"What's up" is probably a combination of factors:
1) The increasing militarization of our police (black battle rattle body armor, helmets, armored personnel carriers for even the smallest department). SWAT responses for what would have just been a 1-2 officer response in the past. Drones in the air. With the donning of the gear comes a change in mindset from "to protect and serve" to "gonna get some".
2) Lax oversight in terms of "use of force" reviews. There has always been a "thin blue line of silence", in which law enforcement officers (LEOs) were expected to back each other up in the case of a civilian complaint. The increased use/availability of personal video recordings by civilians might be the only thing standing between personal freedom in a LEO encounter gone bad, versus being jailed/convicted as a result of life altering trumped-up charges.
3) A sense of entitlement on the part of LEOs. Sort of a "might makes right" situation. On the minor end of the scale, this might result in a uniformed officer (or off duty cop) driving in a manner that would result in a civilian being ticketed/arrested. On the larger end of the scale, this may result in a LEO being judge/jury/executioner in any LEO/civilian encounter. It's left to the surviving family members to prove the LEO wrong. Good luck with that.
4) A very strong distinction between "us" and "them". Rather than your local police officer feeling that he is "one" with the community in which he serves, there tends to be a strong distinction made between cops and non-cops. Sort of a "cops are good", "non-cops are a threat." This impacts the behavior/perceptions/actions of LEOs against non-LEOs. For an interesting book on the effect that this us/them perception has on the beliefs/behavior of LEOs, I encourage folks to read "Signal Zero" by George Kirkham. Signal Zero: George Kirkham: 9780345257710: Amazon.com: Books This book, released in 1977, details the experiences/thoughts/actions of a criminology professor who goes through his local police academy and starts working in a high threat urban environment. He is painfully aware of his change in attitude with time.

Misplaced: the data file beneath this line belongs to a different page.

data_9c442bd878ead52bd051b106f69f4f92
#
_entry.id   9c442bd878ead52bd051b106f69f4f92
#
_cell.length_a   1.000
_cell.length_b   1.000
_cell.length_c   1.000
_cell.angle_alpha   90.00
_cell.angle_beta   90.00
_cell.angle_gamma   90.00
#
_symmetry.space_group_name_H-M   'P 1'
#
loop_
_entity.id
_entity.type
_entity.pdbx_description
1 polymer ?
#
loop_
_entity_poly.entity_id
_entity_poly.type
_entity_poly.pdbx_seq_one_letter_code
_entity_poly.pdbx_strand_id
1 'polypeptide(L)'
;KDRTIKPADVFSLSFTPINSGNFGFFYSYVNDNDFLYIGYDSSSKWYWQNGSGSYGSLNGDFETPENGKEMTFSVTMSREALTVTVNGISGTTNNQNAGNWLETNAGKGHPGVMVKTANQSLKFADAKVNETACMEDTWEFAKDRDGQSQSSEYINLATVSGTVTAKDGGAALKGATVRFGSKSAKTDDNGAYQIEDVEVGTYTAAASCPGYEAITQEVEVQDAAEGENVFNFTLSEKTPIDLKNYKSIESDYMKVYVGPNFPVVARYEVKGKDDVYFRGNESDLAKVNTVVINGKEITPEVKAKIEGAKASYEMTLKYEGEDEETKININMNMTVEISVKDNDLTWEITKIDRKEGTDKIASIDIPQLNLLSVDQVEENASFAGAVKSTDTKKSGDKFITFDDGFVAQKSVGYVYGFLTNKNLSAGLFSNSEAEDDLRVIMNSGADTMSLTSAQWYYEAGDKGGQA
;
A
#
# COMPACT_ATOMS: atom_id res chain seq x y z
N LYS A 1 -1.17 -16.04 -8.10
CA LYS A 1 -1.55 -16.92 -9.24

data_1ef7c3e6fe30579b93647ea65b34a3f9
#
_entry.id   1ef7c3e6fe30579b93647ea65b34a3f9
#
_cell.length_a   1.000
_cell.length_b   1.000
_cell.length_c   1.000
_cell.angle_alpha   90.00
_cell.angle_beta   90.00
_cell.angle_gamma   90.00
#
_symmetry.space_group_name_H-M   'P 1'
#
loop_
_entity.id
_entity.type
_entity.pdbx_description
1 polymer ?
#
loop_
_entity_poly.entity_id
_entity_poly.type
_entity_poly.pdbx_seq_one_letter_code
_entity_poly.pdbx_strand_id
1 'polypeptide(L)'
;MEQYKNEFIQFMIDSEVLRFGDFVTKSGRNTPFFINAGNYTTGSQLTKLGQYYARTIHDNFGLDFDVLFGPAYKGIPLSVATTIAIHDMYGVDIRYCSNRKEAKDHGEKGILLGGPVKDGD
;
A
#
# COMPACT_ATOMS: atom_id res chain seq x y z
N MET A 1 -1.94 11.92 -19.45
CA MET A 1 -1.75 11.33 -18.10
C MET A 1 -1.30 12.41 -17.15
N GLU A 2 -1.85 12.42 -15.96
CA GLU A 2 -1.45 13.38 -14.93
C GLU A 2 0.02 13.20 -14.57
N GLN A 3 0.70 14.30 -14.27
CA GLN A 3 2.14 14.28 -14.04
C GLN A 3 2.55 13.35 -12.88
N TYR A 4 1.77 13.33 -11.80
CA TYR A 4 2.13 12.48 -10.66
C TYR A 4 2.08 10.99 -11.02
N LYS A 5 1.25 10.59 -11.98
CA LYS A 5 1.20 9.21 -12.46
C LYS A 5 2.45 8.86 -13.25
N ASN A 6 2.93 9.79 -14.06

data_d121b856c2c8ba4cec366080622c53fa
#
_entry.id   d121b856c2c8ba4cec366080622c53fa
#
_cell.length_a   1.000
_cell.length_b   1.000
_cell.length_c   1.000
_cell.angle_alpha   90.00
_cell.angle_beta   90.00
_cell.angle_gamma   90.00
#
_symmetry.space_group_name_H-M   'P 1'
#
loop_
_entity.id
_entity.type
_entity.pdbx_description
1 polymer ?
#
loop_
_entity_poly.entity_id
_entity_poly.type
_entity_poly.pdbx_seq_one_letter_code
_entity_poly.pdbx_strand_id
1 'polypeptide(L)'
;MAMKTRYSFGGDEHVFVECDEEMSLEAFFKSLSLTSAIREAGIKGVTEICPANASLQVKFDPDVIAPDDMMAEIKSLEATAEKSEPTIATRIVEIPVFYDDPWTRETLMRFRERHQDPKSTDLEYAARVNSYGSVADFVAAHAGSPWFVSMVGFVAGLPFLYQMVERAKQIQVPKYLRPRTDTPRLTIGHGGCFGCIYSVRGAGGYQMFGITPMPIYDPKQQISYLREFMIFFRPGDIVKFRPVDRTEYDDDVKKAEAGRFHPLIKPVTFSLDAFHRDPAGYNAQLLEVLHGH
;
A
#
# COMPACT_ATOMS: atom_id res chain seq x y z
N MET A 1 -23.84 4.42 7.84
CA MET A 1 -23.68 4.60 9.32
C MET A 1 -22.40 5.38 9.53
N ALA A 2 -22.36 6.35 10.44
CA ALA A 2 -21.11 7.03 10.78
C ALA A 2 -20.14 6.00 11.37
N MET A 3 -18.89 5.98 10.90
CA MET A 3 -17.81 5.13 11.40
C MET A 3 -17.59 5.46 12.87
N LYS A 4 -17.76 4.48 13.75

5) The political nature of the prosecuting attorney (or as I affectionately call them...prostituting attorney) position. Nobody will get elected/re-elected by promising to enforce the laws fairly. Elections are won by claiming to be "tough on crime", a high conviction record, and by throwing people in jail. Too bad if you're chosen as the random criminal "poster child." Guilt doesn't matter...all that matters is getting a conviction.
6) The incestuous relationship between criminal defense attorneys, prosecuting attorneys, and the entire criminal injustice system as a whole. "Justice" does not matter. Being "fair" does not matter. Many defense attorneys have worked in the past as a prosecuting attorney. The "system" all depends on processing people through the system as rapidly as possible (much like cattle in a slaughterhouse). Numbers matter, not people. There is not enough time or financial resources available to fairly handle each case, hence the increasing number of "plea bargains" or "pretrial diversion" cases.
7) The ever-increasing number of laws, resulting in more and more US citizens being charged for "criminal" offenses. You ARE a criminal, each & every day of your adolescent/adult life. Guaranteed. It's just a matter of a LEO deciding to choose you for extra-special attention, then "shopping" your case around to a city/county/state/federal prostituting attorney willing to pick a suitable charge (out of the thousands & thousands & thousands of laws on the books). Been there, done that...burned the T-shirt. Remember...ignorance of "the law" is no excuse. See: Overcriminalization , and The Criminalization of America | JONATHAN TURLEY for some cheerful reading. Another cheerful thought is "'There is no one in the United States over the age of 18 who cannot be indicted for some federal crime,' said John Baker, a retired Louisiana State University law professor who has also tried counting the number of new federal crimes created in recent years. 'That is not an exaggeration.'" This is from The Many Failed Efforts to Count Nation's Federal Criminal Laws - WSJ.com .
8) "Mens rea" no longer matters. mens rea legal definition of mens rea. mens rea synonyms by the Free Online Law Dictionary. . All that matters is your local LEO happening to notice you, write you up for something, then shopping your care around to the various prostituting attorneys until somebody decides that they can make a case. Whether you knowingly intended to break "the law" does not matter.
It's a painful realization that a "free" citizen of this wonderful nation is subject to summary execution or (to a lesser extent), life-altering criminal charges on the whim of those in power.
As a child, you're taught that as long as you "follow the rules", you'll enjoy a happy productice life as a member of our society. All it takes is a single random painful encounter with our criminal injustice system to experience an "awakening."
Take the Red Pill.